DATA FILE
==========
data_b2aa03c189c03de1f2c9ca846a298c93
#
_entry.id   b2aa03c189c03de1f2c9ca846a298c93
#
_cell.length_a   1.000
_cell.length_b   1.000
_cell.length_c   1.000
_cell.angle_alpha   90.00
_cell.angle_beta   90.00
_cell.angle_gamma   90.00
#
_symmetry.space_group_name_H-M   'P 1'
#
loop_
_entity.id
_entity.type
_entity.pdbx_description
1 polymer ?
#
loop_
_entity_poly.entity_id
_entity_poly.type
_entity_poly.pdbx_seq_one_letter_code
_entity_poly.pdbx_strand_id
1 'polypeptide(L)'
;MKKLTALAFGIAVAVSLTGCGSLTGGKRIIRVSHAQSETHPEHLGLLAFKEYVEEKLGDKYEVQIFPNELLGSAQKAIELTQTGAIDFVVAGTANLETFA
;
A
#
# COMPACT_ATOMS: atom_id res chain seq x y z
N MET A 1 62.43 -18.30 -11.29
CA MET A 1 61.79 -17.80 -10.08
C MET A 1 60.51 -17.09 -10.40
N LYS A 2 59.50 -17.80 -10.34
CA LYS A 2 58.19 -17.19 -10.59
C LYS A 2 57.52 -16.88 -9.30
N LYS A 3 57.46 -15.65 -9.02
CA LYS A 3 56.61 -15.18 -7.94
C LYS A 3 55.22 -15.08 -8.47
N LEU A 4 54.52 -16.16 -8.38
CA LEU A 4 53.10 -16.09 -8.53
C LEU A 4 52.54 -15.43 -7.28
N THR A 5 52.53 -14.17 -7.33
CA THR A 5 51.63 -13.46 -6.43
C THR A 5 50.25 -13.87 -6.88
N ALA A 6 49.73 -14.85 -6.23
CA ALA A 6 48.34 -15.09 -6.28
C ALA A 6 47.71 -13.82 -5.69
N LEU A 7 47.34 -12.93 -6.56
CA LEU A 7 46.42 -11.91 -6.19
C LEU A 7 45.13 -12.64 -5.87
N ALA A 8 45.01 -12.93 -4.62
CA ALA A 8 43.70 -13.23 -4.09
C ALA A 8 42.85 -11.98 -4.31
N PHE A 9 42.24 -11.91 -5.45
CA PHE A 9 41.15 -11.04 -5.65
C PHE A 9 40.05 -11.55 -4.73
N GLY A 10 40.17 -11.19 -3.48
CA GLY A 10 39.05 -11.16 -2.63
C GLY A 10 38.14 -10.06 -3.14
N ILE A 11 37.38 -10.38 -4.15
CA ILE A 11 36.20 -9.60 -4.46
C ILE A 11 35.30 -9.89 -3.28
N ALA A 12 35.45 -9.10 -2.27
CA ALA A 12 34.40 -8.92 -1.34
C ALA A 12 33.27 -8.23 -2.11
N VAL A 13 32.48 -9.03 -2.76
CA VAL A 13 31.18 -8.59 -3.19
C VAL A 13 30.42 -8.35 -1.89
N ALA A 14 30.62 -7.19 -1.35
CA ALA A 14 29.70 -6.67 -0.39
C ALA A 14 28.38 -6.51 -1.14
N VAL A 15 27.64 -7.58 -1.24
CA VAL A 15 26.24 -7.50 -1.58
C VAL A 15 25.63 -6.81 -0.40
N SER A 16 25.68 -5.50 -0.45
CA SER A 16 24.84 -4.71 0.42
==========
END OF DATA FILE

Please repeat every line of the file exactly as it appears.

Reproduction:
data_b2aa03c189c03de1f2c9ca846a298c93
#
_entry.id   b2aa03c189c03de1f2c9ca846a298c93
#
_cell.length_a   1.000
_cell.length_b   1.000
_cell.length_c   1.000
_cell.angle_alpha   90.00
_cell.angle_beta   90.00
_cell.angle_gamma   90.00
#
_symmetry.space_group_name_H-M   'P 1'
#
loop_
_entity.id
_entity.type
_entity.pdbx_description
1 polymer ?
#
loop_
_entity_poly.entity_id
_entity_poly.type
_entity_poly.pdbx_seq_one_letter_code
_entity_poly.pdbx_strand_id
1 'polypeptide(L)'
;MKKLTALAFGIAVAVSLTGCGSLTGGKRIIRVSHAQSETHPEHLGLLAFKEYVEEKLGDKYEVQIFPNELLGSAQKAIELTQTGAIDFVVAGTANLETFA
;
A
#
# COMPACT_ATOMS: atom_id res chain seq x y z
N MET A 1 62.43 -18.30 -11.29
CA MET A 1 61.79 -17.80 -10.08
C MET A 1 60.51 -17.09 -10.40
N LYS A 2 59.50 -17.80 -10.34
CA LYS A 2 58.19 -17.19 -10.59
C LYS A 2 57.52 -16.88 -9.30
N LYS A 3 57.46 -15.65 -9.02
CA LYS A 3 56.61 -15.18 -7.94
C LYS A 3 55.22 -15.08 -8.47
N LEU A 4 54.52 -16.16 -8.38
CA LEU A 4 53.10 -16.09 -8.53
C LEU A 4 52.54 -15.43 -7.28
N THR A 5 52.53 -14.17 -7.33
CA THR A 5 51.63 -13.46 -6.43
C THR A 5 50.25 -13.87 -6.88
N ALA A 6 49.73 -14.85 -6.23
CA ALA A 6 48.34 -15.09 -6.28
C ALA A 6 47.71 -13.82 -5.69
N LEU A 7 47.34 -12.93 -6.56
CA LEU A 7 46.42 -11.91 -6.19
C LEU A 7 45.13 -12.64 -5.87
N ALA A 8 45.01 -12.93 -4.62
CA ALA A 8 43.70 -13.23 -4.09
C ALA A 8 42.85 -11.98 -4.31
N PHE A 9 42.24 -11.91 -5.45
CA PHE A 9 41.15 -11.04 -5.65
C PHE A 9 40.05 -11.55 -4.73
N GLY A 10 40.17 -11.19 -3.48
CA GLY A 10 39.05 -11.16 -2.63
C GLY A 10 38.14 -10.06 -3.14
N ILE A 11 37.38 -10.38 -4.15
CA ILE A 11 36.20 -9.60 -4.46
C ILE A 11 35.30 -9.89 -3.28
N ALA A 12 35.45 -9.10 -2.27
CA ALA A 12 34.40 -8.92 -1.34
C ALA A 12 33.27 -8.23 -2.11
N VAL A 13 32.48 -9.03 -2.76
CA VAL A 13 31.18 -8.59 -3.19
C VAL A 13 30.42 -8.35 -1.89
N ALA A 14 30.62 -7.19 -1.35
CA ALA A 14 29.70 -6.67 -0.39
C ALA A 14 28.38 -6.51 -1.14
N VAL A 15 27.64 -7.58 -1.24
CA VAL A 15 26.24 -7.50 -1.58
C VAL A 15 25.63 -6.81 -0.40
N SER A 16 25.68 -5.50 -0.45
CA SER A 16 24.84 -4.71 0.42